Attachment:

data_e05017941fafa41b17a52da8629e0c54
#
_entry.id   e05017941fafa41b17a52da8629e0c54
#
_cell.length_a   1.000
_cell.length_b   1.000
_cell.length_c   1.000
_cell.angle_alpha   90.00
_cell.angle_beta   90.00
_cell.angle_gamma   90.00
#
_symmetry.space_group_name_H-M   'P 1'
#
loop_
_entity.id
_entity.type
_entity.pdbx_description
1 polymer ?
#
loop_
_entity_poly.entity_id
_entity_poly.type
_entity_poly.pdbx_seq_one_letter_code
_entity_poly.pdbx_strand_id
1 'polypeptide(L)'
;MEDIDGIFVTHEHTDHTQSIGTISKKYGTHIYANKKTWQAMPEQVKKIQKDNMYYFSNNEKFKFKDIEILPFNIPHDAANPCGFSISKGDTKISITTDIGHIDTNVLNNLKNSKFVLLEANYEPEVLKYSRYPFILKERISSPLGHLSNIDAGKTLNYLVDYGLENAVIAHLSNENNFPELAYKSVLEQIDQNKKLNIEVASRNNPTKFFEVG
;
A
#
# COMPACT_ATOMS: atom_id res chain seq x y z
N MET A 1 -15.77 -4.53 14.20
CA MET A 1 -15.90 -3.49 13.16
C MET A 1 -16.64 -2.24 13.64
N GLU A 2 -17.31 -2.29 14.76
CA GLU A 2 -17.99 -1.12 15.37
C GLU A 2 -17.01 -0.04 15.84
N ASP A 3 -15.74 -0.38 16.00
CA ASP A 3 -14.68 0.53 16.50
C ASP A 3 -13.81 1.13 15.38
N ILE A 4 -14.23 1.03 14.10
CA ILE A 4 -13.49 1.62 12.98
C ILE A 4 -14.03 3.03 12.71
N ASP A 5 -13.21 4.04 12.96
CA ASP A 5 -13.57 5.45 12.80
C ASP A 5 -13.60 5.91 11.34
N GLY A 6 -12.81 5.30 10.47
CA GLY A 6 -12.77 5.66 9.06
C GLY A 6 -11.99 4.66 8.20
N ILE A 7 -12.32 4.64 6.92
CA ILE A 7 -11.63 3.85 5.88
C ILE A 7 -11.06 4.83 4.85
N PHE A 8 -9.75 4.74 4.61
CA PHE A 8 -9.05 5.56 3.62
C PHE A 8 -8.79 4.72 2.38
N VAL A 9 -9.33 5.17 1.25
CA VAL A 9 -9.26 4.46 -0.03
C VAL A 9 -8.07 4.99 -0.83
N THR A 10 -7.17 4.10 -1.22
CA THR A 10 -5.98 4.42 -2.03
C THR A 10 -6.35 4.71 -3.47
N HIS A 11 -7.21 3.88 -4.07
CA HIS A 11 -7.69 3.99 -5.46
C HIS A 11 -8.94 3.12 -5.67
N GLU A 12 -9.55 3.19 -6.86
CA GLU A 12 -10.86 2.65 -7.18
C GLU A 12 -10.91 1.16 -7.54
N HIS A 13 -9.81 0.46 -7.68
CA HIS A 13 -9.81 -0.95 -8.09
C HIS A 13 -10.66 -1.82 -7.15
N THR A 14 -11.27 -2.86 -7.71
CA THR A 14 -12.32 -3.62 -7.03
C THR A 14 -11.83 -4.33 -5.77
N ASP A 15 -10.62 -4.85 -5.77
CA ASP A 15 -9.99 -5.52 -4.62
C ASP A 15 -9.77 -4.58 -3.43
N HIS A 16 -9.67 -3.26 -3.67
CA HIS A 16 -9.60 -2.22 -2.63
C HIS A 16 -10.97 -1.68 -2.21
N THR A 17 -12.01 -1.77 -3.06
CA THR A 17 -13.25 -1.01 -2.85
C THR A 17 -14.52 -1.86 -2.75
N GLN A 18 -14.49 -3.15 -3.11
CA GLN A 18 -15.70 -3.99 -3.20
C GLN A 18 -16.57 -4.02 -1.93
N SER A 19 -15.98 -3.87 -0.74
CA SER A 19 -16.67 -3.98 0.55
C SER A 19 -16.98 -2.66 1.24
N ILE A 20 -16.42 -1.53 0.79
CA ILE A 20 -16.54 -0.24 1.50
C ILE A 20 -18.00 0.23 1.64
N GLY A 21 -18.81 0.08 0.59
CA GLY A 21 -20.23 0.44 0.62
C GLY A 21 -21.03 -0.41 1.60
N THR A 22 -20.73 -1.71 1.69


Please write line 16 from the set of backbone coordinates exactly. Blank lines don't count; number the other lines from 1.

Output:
_entity.type